Induced Seismicity

As is the case elsewhere in the world, there is evidence that some central and eastern North America earthquakes have been triggered or caused by human activities that have altered the stress conditions in earth’s crust sufficiently to induce faulting.

Activities that have induced felt earthquakes in some geologic environments have included impoundment of water behind dams, injection of fluid into the earth’s crust, extraction of fluid or gas, and removal of rock in mining or quarrying operations. In much of eastern and central North America, the number of earthquakes suspected of having been induced is much smaller than the number of natural earthquakes, but in some regions, such as the south-central states of the U.S., a significant majority of recent earthquakes are thought by many seismologists to have been human-induced.

Even within areas with many human-induced earthquakes, however, the activity that seems to induce seismicity at one location may be taking place at many other locations without inducing felt earthquakes.

In addition, regions with frequent induced earthquakes may also be subject to damaging earthquakes that would have occurred independently of human activity. Making a strong scientific case for a causative link between a particular human activity and a particular sequence of earthquakes typically involves special studies devoted specifically to the question.

Such investigations usually address the process by which the suspected triggering activity might have significantly altered stresses in the bedrock at the earthquake source, and they commonly address the ways in which the characteristics of the suspected human-triggered earthquakes differ from the characteristics of natural earthquakes in the region.”

11/22/2014 — Past 7 days of Earthquakes shows Global Unrest underway

MAJOR damage in Japan from yesterdays 6.7M earthquake. Video here:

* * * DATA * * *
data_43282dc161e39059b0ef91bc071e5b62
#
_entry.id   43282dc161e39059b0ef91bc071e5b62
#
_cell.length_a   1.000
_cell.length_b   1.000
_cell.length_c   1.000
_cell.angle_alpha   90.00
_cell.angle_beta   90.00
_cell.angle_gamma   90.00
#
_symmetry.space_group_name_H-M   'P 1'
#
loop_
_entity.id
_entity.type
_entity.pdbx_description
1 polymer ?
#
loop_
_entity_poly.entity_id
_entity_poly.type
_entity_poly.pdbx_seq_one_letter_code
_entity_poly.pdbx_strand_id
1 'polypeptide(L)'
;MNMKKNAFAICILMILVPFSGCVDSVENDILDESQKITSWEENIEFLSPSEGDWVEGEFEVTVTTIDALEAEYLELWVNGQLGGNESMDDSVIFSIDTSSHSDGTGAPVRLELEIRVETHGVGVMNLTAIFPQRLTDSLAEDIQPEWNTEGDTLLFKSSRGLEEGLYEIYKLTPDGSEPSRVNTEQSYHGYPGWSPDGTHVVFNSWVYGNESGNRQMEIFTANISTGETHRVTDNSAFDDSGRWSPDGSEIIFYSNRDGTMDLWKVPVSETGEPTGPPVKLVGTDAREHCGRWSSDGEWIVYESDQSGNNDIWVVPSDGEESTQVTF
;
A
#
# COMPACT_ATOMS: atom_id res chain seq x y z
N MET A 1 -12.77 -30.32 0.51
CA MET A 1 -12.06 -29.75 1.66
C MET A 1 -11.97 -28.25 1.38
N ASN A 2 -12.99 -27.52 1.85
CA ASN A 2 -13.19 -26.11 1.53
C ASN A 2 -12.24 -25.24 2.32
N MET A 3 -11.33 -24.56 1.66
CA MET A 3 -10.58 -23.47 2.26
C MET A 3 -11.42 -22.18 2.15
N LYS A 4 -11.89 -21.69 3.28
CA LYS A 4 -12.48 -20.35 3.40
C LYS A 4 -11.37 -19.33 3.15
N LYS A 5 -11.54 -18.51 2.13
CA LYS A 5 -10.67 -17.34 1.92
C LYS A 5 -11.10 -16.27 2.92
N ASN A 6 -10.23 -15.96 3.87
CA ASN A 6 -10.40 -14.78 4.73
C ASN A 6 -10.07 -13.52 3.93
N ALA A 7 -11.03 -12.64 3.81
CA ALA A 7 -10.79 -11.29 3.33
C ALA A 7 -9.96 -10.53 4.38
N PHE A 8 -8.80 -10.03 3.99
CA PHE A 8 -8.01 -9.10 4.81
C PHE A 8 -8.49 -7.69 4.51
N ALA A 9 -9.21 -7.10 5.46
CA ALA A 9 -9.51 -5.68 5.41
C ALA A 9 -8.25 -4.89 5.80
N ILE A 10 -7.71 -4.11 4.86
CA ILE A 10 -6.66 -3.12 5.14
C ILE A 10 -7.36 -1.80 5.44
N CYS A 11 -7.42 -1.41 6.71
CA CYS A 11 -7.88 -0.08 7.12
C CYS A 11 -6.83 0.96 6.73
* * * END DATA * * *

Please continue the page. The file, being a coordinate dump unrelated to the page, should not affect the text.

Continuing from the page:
japan earthquake damage nov 22 2014

Original video update here:

November 22 2014:

A 6.8M earthquake struck in Japan (now revised by the USGS to 6.2M), and also a 6.3M earthquake struck Central China.

This comes on top of the 6.8M in New Zealand, the 7.2M in New Guinea, and multiple 6.0M earthquakes across the West Pacific…. all occurring in just 7 days time.

past 7 days of earthquakes november 22 2014
Above: GIF of the past 7 days of earthquakes 4.0M+ globally, unprecedented activity showing (up to Nov 22 2014 730pm CST)


If we add in the multiple dozens of 5.0M+ and 4.0M+ events, then we start to see the “Global Surge” the professionals are talking about.

The professionals held a full conference on the topic of the obvious global unrest taking place — calling it a “Global Surge” of seismic, and volcanic activity.

The cause of the unrest is still unknown.

(click to view full size):

past 7 days 4.0m greater nov 22 2014

Monitor earthquakes nationally, and internationally here:


See my past earthquake updates here:


See my past posts on the craton edge displacement here:


11/20/2014 — Cluster of asteroid fragments heading away from Sun – detected on SOHO solar observatory

Video here:

On November 19, 2014 (20:42UTC) a cluster of debris was detected heading away from the Sun on the SOHO solar observatory LASCO C3 camera.

Each object appearing fairly large in comparison to Earth, all heading in the same direction , seen for only ONE frame due to the camera feed cutting out for several hours after this image appears (what are the chances ? )

asteroid fragments november 19 2014 SOHO LASCO C3

These objects are not to be confused with regular particle activity seen on the camera. Most likely asteroid debris of some kind.  If these were comets, the tails would be facing AWAY from the Sun.  Oddly, if these are asteroid fragments then they are very large.

(click to view full size)

asteroid fragments nov 20 2014


These objects do NOT appear to be Earth directed at the moment, however a detailed count reveals about 18 different objects — meaning there are now at least 18 more new inner solar system asteroids to worry about.